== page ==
Nicotero, whose credits include “Day of the Dead” and “The Walking Dead,” says he got into the business because of “Jaws” and eagerly volunteered for the task of bringing the shark back to life.

The restoration took Nicotero, his studio, consultant production designer Joe Alves (we wrote about his Designing JAWS book here) several effects technicians and the museums restoration team 7 long months to complete.

Greg Nicotero sculpts a new mouth for Bruce.
Greg Nicotero sculpts a new mouth for Bruce in his studio. photo: Greg Nictotero
bruce progression IIHIH
The shark was even outfitted with original teeth. photos: Greg Nictotero
Academy Museum, Bruce Jaws Shark teeth
Bruce’s restored teeth. photo: Todd Wawrychuk/Courtesy of AMPAS
Jeffrey-Kramer-Greg-Nicotero-Bruce-the-Shark-Roger-Baena-author-Dennis-Prince-Joe-Alves-and-Roy-Arbogast
l-r: Jeffrey Kramer, Greg Nicotero, Bruce the Shark, Roger Baena, author Dennis Prince, Joe Alves and Roy Arbogast with the restored Bruce (photo: Greg Nictotero)

Once inside with fins reattached and a final touching up, Bruce was hooked onto five cables, each of which could hold his weight if any were to fail, and hoisted up on a truss by remote control to get into position in the building’s “spine” where he faces East and is visible from Fairfax.

transporting jaws shark to academy museum
Transporting the restored JAWS shark to the Academy Museum, photo: Todd Wawrychuk/Courtesy of AMPAS
Bruce arrives at the museum
The fiberglass shark weighs 1,208 pounds and measures 25 feet in length photo: Todd Wawrychuk/Courtesy of AMPAS
unwrapping bruce shark
Unwrapping the restored Bruce at the museum, AP photo/ Chris Pizzello
hoisting bruce up
Maneuvering the restored Bruce into place, AP photo/ Chris Pizzello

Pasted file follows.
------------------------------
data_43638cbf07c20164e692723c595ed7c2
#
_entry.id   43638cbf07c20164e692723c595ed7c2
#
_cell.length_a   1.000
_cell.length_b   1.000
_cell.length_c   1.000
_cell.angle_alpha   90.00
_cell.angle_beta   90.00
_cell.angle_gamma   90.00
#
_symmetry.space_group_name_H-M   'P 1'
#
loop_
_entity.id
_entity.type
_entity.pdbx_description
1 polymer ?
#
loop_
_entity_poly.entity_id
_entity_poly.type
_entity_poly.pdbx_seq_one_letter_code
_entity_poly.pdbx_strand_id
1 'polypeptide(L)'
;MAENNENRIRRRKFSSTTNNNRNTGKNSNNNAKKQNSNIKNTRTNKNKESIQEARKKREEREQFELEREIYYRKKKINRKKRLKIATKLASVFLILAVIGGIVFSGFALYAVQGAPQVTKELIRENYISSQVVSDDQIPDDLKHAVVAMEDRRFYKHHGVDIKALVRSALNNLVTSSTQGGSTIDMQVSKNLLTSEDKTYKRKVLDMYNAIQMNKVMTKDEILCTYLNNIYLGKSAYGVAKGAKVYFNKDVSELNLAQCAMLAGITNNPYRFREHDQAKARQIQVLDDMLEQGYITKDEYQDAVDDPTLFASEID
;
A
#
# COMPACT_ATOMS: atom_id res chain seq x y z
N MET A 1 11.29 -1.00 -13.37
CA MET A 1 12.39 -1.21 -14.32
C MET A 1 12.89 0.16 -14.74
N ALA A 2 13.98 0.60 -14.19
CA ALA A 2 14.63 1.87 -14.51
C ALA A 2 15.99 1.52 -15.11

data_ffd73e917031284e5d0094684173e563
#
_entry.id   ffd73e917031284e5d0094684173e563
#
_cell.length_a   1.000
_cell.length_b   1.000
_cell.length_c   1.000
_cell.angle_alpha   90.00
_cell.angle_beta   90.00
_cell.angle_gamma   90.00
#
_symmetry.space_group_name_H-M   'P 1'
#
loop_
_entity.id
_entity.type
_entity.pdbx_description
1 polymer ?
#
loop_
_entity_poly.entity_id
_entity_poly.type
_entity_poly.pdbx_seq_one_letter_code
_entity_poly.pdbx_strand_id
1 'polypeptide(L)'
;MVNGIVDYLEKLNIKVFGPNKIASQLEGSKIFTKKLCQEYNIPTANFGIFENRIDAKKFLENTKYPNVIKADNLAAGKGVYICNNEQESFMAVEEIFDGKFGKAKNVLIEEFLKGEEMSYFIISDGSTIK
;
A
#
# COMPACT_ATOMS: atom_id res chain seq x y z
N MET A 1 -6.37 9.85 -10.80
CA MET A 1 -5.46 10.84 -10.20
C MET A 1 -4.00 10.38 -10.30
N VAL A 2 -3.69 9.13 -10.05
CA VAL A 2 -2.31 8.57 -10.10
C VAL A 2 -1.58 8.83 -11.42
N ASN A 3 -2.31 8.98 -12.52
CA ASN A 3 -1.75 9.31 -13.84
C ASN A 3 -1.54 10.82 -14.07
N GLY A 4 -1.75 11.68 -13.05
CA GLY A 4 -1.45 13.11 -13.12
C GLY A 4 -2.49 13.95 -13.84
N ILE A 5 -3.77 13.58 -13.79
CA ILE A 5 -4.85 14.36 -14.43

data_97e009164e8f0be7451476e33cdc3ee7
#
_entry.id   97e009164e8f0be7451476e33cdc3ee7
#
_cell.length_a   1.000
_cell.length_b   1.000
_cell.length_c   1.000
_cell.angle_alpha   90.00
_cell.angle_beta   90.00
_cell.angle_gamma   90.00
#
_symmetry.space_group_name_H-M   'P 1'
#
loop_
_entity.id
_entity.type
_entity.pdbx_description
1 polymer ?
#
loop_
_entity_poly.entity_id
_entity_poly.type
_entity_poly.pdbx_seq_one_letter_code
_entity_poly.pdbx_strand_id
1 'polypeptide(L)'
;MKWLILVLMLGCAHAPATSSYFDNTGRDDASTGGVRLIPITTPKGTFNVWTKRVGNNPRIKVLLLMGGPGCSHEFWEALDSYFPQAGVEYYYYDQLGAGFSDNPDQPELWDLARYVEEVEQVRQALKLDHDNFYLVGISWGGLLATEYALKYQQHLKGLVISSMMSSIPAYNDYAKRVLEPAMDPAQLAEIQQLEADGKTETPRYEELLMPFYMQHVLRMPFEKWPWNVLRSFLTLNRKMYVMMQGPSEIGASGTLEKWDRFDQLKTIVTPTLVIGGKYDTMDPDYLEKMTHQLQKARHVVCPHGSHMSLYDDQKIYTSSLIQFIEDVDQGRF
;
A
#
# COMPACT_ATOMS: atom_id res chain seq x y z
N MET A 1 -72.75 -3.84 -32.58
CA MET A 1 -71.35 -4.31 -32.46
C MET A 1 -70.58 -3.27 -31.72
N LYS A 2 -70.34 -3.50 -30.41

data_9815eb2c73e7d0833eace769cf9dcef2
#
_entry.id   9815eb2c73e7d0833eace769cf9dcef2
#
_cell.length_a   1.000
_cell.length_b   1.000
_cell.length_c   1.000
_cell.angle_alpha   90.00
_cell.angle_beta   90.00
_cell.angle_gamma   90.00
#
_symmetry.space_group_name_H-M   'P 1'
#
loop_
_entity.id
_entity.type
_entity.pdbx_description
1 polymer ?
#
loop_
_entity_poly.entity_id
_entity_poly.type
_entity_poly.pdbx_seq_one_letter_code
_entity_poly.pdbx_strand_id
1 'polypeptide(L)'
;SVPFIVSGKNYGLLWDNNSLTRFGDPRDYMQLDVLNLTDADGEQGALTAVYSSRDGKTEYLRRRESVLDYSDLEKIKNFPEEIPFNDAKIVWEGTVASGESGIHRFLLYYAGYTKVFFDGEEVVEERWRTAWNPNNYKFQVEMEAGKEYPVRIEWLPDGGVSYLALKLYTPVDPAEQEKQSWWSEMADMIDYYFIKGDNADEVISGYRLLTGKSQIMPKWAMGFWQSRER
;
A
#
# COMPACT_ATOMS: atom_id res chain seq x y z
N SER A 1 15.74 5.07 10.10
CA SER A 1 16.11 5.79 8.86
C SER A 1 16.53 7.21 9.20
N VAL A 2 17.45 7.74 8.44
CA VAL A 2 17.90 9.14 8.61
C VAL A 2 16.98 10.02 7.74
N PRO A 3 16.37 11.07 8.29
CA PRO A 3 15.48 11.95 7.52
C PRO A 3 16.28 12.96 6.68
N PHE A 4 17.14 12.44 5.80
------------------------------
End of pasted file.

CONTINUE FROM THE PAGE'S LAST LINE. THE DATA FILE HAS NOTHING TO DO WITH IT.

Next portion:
Bruce JAWS Sharkrestored bruce jaws shark final
above photos: Todd Wawrychuk/Courtesy of AMPAS

SOLE SURVIVING FULL-SCALE MODEL OF THE SHARK FROM JAWS (1975)

JAWS shark at Academy Museum
Materials
fiberglass body, acrylic paint with urethane top-coat, urethane plastic (teeth), acrylic (eyes), steel support (internal structure)
Dimensions
84 3/4″ (H) x 54″ (W) x 288 1/2″ (D)
Weight
1208 lbs

At 25 feet long, the 1,208 pound shark is the largest object in the Academy Museum’s collection.

The Academy Museum

The Academy of Motion Picture Arts and Sciences (AMPAS) is the world’s most prominent collector of moving image history, having acquired and preserved movie-related materials since the 1930s. In developing its highly immersive exhibitions, the Academy Museum will draw on materials that include approximately 62,000 pieces of production art—such as a Planet of the Apes mask, a model horse head made for The Godfather and the lion’s mane and ruby slippers from The Wizard of Oz—as well as some 12 million photographs, 55,000 posters, 80,000 screenplays, prints of 80,000 films and tens of thousands of books, periodicals, items of correspondence, scrapbooks and clippings files.

photos and information: Todd Wawrychuck / Courtesy of AMPAS and Greg Nicotero, NPR, Academy Museum